When approaching deep learning for the first time, there is a huge difference between what I consider *foundational algorithms* (those that power just about every neural network model that has existed ever) and *architectures*.

I think this distinction is important because it will help you determine how best to *learn both*. I would argue the foundational algorithms are **more important to start with**, and they are a prerequisite for the architecture types.

What do I mean when I’m referring to *foundational algorithms*? These include, but are not limited to, the following:

- Backpropagation. This algorithm is literally the engine that powers everything that a neural network is. Today there is
**no deep learning without backpropagation**. It’s the elegant algorithm developed by Rumelhart, Hinton, and others back in the 1980s that determines how we train models. For one of the most intuitive explanations of backprop I’ve encountered, check out. - Gradient descent. This a
**super important**algorithm for determining how we update weights of a neural network. Vanilla gradient descent forms the core of all the fancy other stuff you see in papers including AdaGrad, Rmsprop, Adam, etc. so spend the time to learn it well. As a side note, though gradient descent is extensively used in deep learning, there’s nothing about the algorithm that restricts it to neural networks. In fact, it can be used for many different machine learning models including linear regression, logistic regression, etc.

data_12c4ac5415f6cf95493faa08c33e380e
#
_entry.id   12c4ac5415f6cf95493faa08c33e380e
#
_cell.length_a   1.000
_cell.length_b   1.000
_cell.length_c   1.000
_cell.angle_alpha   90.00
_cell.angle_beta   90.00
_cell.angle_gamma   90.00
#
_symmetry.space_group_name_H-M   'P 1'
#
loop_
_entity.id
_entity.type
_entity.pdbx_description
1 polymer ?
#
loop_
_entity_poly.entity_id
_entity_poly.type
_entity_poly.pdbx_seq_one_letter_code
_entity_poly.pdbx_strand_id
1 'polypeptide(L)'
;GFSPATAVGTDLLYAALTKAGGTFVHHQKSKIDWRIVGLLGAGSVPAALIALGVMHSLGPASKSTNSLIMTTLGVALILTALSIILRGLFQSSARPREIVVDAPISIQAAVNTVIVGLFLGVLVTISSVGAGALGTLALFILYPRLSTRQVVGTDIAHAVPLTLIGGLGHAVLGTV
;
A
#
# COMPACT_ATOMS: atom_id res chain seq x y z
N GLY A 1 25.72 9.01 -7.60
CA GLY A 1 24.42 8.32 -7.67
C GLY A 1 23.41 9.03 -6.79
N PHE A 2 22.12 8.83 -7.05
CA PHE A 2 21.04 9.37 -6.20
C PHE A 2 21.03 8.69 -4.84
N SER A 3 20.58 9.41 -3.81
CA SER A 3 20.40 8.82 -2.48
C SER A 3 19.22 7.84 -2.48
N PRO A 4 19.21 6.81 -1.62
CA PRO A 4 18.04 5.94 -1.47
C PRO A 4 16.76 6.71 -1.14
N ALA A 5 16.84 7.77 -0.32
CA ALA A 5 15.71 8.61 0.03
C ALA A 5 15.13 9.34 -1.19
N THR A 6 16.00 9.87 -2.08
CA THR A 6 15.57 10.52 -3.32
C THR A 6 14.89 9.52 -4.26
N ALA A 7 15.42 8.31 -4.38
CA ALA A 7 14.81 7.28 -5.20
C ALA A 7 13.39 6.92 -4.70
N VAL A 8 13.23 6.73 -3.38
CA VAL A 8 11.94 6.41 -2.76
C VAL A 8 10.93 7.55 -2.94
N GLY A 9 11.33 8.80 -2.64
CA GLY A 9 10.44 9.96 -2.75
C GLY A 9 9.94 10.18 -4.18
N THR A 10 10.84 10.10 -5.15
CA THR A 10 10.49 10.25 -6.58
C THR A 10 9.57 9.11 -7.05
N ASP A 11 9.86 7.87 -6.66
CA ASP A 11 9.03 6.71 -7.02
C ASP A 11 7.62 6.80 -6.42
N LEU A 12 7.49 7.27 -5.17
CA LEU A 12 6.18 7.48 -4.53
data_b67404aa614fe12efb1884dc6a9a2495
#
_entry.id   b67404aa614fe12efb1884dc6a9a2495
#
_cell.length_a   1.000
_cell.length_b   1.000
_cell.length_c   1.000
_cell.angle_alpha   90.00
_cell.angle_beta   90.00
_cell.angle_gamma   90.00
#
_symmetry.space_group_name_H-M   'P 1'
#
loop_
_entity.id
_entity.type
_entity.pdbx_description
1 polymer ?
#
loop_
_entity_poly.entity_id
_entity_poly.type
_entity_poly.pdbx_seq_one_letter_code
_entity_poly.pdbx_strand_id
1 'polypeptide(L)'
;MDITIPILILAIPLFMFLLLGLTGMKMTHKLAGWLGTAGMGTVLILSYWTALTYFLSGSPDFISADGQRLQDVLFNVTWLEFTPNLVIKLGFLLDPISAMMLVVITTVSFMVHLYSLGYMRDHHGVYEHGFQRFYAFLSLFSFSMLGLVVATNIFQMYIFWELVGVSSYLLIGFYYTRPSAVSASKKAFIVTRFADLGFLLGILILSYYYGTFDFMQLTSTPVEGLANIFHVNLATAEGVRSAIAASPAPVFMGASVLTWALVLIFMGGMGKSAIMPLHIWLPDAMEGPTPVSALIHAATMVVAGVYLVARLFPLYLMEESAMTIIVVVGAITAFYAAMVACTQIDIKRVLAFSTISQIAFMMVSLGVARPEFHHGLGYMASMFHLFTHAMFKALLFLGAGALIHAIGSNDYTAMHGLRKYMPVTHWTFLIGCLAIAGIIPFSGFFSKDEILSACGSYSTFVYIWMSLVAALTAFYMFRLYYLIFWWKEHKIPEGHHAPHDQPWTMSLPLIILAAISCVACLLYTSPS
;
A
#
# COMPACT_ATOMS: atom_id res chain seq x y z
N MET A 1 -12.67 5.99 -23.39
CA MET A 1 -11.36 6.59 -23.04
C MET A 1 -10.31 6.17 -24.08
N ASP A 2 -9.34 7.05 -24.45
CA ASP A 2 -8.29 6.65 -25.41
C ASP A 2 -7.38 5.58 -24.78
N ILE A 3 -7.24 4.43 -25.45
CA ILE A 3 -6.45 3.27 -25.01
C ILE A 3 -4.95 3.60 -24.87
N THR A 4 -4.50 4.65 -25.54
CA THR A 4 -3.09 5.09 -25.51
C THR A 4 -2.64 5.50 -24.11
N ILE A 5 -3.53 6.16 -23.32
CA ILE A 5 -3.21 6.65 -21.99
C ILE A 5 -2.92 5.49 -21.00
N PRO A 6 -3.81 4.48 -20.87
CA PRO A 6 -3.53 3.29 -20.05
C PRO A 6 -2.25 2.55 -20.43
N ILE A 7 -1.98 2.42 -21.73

After you’ve got the foundational algorithms down, the architectures refer to model designs including:

- Feedforward networks. The most vanilla flavor of neural network and important to understand.
- Convolutional networks. These networks form the core of all vision models.
- Recurrent networks. One of the go-to models for doing natural language tasks.

**Start with learning feedforward networks**, and then you can learn the other two architectures in whatever order makes most the sense for what you are working on.

Finally, a few other algorithms that are used extensively in neural networks which aren’t foundational, but are important to know for practical deep learning application. Learn these **after** the stuff above:

- Dropout. If you plan on using regularization for your neural network (and you inevitably will), this is the
**most important regularization technique**. I have basically never built a model that didn’t use dropout. - Weight initialization schemes. It turns out when building neural networks, how you initialize your weights is
**crucial**for determining whether or not the model trains successfully. Therefore a number of different heuristics have been developed for initialization that you should*learn eventually*.